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Why water on the moon actually matters

Credit: NASA, Moon Trek, USGS, and LRO

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NASA announced Monday it has found the best evidence yet of water on the Moon. In the journal Nature Astronomy, NASA scientists report the discovery of both molecular water and abundant icy water traps across the lunar surface

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The new findings may prove crucial for the future of long-distance space travel — including a manned trip to Mars.

Credit: NASA/Ames Research Center/Daniel Rutter

Both humans and spacecraft need water. But hauling this essential substance all the way from Earth is difficult — water is heavy, and spacecraft can only carry so much.

Nature Astronomy

To get around this, NASA hopes to mine water from the lunar surface and store it for use on future missions. This would also make establishing a manned lunar base, part of the plan for NASA's upcoming Artemis Mission, much more feasible.

The new research builds on studies published in 2018, which identified frozen water on the Moon’s north and south poles. But accessing that water could mean braving temperatures as cold as -250 Fahrenheit.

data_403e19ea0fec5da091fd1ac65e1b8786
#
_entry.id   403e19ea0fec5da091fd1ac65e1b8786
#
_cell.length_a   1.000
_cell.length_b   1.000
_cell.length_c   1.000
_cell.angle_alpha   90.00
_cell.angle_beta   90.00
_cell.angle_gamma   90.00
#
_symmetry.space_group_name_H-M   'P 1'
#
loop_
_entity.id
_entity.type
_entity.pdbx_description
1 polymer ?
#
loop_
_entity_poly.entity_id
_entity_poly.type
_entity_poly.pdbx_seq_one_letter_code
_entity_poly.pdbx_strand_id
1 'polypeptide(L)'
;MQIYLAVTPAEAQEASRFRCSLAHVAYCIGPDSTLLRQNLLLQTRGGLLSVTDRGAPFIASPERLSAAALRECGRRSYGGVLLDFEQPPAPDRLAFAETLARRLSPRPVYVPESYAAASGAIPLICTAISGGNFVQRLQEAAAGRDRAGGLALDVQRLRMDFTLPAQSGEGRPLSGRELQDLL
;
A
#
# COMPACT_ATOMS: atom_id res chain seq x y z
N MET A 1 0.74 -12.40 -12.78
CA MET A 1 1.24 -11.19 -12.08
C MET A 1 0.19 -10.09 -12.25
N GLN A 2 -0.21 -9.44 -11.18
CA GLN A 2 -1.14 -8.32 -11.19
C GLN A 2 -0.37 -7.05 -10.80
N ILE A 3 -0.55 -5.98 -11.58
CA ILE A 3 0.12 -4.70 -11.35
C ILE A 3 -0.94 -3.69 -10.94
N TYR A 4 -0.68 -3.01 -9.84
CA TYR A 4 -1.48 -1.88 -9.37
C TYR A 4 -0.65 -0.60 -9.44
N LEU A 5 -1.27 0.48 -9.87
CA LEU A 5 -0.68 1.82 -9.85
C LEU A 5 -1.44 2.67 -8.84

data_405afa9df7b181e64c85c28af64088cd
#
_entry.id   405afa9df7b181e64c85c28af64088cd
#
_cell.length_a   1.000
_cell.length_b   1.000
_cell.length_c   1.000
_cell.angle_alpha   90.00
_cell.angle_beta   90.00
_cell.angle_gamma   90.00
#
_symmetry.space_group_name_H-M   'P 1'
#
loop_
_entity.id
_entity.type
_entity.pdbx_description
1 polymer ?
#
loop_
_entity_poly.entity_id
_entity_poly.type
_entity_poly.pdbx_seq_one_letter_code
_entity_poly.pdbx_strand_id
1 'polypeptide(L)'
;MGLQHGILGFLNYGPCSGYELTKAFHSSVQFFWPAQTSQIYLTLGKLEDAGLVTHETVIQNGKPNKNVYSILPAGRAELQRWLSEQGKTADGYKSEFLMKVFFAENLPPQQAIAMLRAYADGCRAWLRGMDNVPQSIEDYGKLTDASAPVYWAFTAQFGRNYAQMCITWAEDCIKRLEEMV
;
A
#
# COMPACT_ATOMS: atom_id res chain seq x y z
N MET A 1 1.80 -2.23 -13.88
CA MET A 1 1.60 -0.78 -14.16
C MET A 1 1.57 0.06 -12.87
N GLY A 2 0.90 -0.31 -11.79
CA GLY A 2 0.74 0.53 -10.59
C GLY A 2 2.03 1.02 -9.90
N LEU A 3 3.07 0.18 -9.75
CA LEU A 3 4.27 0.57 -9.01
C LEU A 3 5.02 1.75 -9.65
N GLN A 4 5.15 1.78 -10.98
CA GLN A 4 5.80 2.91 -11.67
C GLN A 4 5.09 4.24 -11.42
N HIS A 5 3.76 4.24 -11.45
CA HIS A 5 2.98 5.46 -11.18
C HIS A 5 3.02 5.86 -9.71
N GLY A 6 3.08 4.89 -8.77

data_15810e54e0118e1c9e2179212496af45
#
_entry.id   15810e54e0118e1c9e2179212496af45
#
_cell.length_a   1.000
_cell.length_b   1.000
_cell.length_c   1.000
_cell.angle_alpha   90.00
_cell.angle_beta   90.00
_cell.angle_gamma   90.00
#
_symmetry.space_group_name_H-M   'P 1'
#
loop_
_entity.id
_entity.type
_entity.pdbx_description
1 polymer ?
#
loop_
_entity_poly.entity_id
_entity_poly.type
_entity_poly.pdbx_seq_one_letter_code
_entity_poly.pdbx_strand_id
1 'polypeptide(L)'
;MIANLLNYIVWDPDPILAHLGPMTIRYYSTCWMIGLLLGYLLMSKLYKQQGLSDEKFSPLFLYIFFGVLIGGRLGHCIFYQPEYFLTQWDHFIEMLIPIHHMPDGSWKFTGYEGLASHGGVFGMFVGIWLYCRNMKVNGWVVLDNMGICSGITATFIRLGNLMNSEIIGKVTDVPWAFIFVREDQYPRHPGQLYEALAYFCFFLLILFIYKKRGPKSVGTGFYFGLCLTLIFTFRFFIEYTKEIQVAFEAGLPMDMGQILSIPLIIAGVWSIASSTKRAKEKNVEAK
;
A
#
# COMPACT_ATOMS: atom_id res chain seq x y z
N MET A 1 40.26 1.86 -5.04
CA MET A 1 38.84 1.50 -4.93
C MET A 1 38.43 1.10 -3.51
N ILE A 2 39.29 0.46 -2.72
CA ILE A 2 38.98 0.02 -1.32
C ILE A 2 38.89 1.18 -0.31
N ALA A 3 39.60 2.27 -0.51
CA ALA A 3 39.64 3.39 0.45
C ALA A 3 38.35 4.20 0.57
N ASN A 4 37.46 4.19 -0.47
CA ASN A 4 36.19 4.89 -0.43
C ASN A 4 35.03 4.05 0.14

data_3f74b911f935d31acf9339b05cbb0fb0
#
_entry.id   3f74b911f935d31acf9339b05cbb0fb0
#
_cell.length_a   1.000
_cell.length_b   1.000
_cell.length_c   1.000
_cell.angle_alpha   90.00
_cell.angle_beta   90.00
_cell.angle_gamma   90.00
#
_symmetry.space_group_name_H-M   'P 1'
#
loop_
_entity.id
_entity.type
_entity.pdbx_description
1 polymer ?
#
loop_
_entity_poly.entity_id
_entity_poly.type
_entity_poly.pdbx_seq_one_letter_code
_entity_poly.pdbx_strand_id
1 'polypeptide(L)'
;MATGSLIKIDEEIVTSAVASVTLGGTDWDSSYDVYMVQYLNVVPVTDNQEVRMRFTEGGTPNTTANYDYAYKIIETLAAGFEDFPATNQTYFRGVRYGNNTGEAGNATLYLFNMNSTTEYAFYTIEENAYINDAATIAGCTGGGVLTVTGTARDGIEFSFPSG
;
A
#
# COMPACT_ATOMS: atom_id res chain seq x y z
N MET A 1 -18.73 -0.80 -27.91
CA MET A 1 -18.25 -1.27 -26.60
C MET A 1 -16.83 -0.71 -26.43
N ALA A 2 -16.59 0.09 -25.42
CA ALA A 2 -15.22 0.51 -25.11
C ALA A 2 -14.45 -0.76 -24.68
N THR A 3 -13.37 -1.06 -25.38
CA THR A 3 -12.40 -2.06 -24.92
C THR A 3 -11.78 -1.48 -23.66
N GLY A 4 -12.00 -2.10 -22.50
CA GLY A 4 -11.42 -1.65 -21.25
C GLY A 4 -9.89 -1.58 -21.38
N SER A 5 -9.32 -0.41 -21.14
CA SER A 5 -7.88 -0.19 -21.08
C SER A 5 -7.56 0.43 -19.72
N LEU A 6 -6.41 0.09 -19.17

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The new discovery shows there is water ice on the Moon’s sunlit surface, making it much easier to actually access this H2O. The new discoveries also confirmed that the water seen in 2018 was in fact water, and not something else.

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"Finding water that is easier to reach is really important to us," Jacob Bleacher, a NASA researcher involved in the work, said during a press conference to discuss the research.

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Finding a reliable source of water on the Moon could also help astronauts efficiently refuel their rockets on their way to further vistas, including missions to Mars.

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And thanks to the new evidence of “icy water traps” also reported in these studies, researchers are increasingly hopeful that water on the Moon may not be a rare occurrence after all.

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“It definitely expands the possibilities,” Paul Hayne, a researcher at the University of Colorado, and lead author of one of the new studies, said. “What this discovery does is also expand the real estate on the lunar surface where a base could be viable.”

Read more about water on the Moon here.

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